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Price, Marginal Revenue, Marginal Cost, Economic Profit, and the Elasticity of Demand

Price, Marginal Revenue, Marginal Cost, Economic Profit, and the Elasticity of Demand

Marginal revenue (MR) and marginal cost (MC) affect how a company makes its production decisions. Marginal cost (MC) refers to the increase in cost that is occasioned by the production of an extra unit. It is the additional cost of producing an additional unit.

Marginal revenue (MR) refers to the extra profit made by producing or selling an extra unit.

Perfect Competition

We’ll start with the perfect competition here because it is the easiest to understand. In perfect competition, each firm produces at a point where price (P) equals marginal revenue (MR) and average revenue (AR). As seen before, each firm does not make any economic profit in the long run. The quantity produced by each firm is also the point where the average cost (AC) equals marginal cost  (MC).



In a competitive market, individual buyers and sellers represent a very small share of total transactions made in the market. Therefore, they do not influence the prices of their products. Any individual firm is a price taker, and it is the market forces of demand and supply that determine the price.

In perfect competition, total revenue (TR) is equal to price times quantity for any given demand function. Mathematically it is represented as TR = P×Q. 

The relationship between change in prices and change in quantities demanded is referred to as price elasticity. Total revenue is maximized when marginal revenue is zero; hence total revenue will only decrease when marginal revenue becomes zero. Therefore, the elasticity of demand in this regard shows that the percentage decrease in price is greater than the percentage increase in quantity demanded.

Monopolistic Competition

Goods produced under monopolistic competition are differentiated from one another by branding. This means that these firms have some control over their prices. However, raising these prices may cause some of the customers to shift to other products. As a result, demand for these products will fall.

Obviously, if a firm lowers the prices of its products, buyers will shift from buying other products and start buying its products. Consequently, the demand for the products will rise.

Generally, a firm under monopolistic competition can best be described by its elasticity (responsiveness) to demand. When demand is high, it increases the price of goods to maximize profit. This creates some supernormal profit, as can be seen in the graph below. The firm will choose to price its good at P2 instead of P1 because the demand (D=AR) is higher.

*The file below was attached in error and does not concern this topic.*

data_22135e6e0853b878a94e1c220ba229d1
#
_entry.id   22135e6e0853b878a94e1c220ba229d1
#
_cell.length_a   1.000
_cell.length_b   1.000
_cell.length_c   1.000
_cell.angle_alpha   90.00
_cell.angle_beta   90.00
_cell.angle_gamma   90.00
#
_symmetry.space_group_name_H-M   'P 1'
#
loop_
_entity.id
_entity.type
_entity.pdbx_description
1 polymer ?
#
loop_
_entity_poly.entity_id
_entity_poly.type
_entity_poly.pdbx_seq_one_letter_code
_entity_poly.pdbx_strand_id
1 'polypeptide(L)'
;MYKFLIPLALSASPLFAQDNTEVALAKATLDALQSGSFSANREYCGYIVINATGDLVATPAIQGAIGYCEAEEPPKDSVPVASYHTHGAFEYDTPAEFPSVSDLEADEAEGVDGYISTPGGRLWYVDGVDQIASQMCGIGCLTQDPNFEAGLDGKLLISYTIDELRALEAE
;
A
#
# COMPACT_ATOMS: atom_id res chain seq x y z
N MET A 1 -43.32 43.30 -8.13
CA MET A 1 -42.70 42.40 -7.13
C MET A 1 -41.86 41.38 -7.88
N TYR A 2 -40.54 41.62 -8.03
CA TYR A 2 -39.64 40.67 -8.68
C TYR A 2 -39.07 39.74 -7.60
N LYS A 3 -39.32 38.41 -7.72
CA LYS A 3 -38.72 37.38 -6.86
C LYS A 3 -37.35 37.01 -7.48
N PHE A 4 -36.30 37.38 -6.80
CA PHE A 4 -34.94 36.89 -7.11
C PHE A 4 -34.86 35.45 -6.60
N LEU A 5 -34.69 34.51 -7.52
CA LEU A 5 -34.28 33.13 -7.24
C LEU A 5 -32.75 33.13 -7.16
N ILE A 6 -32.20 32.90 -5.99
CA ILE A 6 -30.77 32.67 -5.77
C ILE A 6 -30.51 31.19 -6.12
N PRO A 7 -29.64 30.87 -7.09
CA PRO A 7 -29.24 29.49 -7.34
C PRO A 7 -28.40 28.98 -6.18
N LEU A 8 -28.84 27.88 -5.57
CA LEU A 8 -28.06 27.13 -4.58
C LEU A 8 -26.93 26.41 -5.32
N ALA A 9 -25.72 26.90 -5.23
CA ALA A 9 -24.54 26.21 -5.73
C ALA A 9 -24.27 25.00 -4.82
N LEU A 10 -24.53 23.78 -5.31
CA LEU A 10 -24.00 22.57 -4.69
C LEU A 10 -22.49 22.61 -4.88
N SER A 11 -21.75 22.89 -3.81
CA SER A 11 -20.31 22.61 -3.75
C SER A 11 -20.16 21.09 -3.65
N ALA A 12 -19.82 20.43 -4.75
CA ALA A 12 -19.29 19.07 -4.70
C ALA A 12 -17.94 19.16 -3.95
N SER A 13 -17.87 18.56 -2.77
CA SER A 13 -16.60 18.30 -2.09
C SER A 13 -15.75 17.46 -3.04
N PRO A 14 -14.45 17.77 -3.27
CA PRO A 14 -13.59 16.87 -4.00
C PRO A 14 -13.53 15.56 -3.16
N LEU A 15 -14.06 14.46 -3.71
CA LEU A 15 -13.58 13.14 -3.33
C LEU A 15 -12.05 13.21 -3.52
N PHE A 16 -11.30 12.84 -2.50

On the other hand, when demand is low, the firm will lower its prices to win more customers. In the long run, other firms can also enter the market and compete to eliminate the supernormal profits. As a result, the profits of the monopolistic competitive firm will be normalized.


Firms under this market structure are assumed to generally work towards the protection and maintenance of their share of the market. In other words, all firms may match one another’s prices. If one of the businesses raises its price, then a large substitution effect takes place. As a result, demand becomes relatively elastic.

On the other hand, a firm reducing its price will experience a relatively smaller change in price. Its demand becomes inelastic. This leads to a kinked demand curve, as shown by the graph below.


The marginal revenue associated with each demand structure also differs in the oligopoly, and each is synonymous with a different part of the kinked demand curve. The level of output that maximizes profit occurs where marginal revenue (MR) is equal to marginal cost (MC), that is, MR=MC.


Since only one firm controls the whole market for a monopoly, the demand curve will be the average revenue curve (AR=D). The quantity that the monopolist will produce is at the point where marginal revenue equals marginal cost (MR=MC), just like in perfect competition. However, since the marginal revenue and the average revenue curves are separate, the monopolist will charge the price \(Ps\) at the top.


Since the monopolist produces Q1 but charges the price P2, this creates a “box” of supernormal profit all the way from P1 to P2 and from Q=0 to Q1.

In this form of market, the demand is relatively inelastic. This means that consumers buy about the same amount whether the price drops or rises. To produce more, the monopolist needs to lower their prices by offering bundles or discounts.


Over time, the market share of a dominant oligopoly firm:

A. increases;

B. decreases; or

C. remains constant.


The correct answer is B.

Over time, the profits made by the dominant oligopoly firm will attract more investors or companies to the industry. Therefore, the market share of the dominant firm will decrease.

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